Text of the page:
BOGOTA Colombian Vice President German Vargas Lleras resigned on Wednesday, a move widely expected to herald his push for the presidency next year even as he says he is undecided.
President Juan Manuel Santos has nominated former national police chief General Oscar Naranjo as Vargas' successor, stating he wants Naranjo to strengthen security and the drive to stamp out coca cultivation.
In his resignation letter to the Senate, Vargas, 55, said he had not yet decided whether to run for president, but would leave office to make sure he was eligible to compete in 2018.
He will step down on Tuesday, according to his letter.
A growing number of media commentators and political analysts believe Vargas, a member of the center-right Cambio Radical party, will run against the candidate of Santos' ruling U party.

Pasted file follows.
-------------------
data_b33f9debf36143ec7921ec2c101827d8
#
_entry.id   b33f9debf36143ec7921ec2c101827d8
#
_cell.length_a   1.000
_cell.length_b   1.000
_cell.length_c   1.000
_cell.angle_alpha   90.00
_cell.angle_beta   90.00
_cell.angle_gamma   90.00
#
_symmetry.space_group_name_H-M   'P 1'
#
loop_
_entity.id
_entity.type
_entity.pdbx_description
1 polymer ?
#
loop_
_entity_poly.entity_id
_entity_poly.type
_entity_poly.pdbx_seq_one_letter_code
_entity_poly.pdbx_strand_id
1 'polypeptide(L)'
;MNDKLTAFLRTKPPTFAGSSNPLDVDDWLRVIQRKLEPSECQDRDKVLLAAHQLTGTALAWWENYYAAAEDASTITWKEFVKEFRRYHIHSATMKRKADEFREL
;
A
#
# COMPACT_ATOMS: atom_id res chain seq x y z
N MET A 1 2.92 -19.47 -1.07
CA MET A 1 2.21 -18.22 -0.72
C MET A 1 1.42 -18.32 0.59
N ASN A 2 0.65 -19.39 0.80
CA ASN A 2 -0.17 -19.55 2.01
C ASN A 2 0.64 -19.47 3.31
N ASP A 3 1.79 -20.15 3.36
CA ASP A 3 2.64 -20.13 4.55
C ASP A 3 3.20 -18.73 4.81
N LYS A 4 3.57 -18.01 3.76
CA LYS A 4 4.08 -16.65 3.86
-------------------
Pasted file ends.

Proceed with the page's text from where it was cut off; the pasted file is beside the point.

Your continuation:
As vice president since 2014, Vargas focussed on infrastructure projects, spearheading improvements to roadways and building subsidized housing for the poor.
He has not publicly criticized Santos' 2016 peace agreement with the leftist Revolutionary Armed Forces of Colombia (FARC). But local news media have reported he is against the deal's terms allowing rebels to enter politics and receive no jail time.
Like Santos, Vargas comes from one of the most powerful families in Colombia. He is the grandson of former President Carlos Lleras Restrepo and nephew of former presidential candidate Carlos Lleras de la Fuente.
He was unharmed in a 2005 car bomb in Bogota, which authorities blamed on the FARC. But in 2002 Vargas lost fingers on his left hand when he opened a letter bomb at his congressional office.
In 2015 Vargas had surgery to remove a benign brain tumour.
Santos' nomination of Naranjo as vice president needs to be approved by Congress.
Naranjo, 60, was part of the government negotiating team in Havana that worked for four years to clinch a peace agreement with the FARC. The accord ended the 52-year war with the guerrillas, who are beginning to hand in their weapons.
He served as head of the national police force between 2007 and 2012.
(Reporting by Helen Murphy; Additional reporting by Luis Jaime Acosta; Editing by W Simon and Leslie Adler)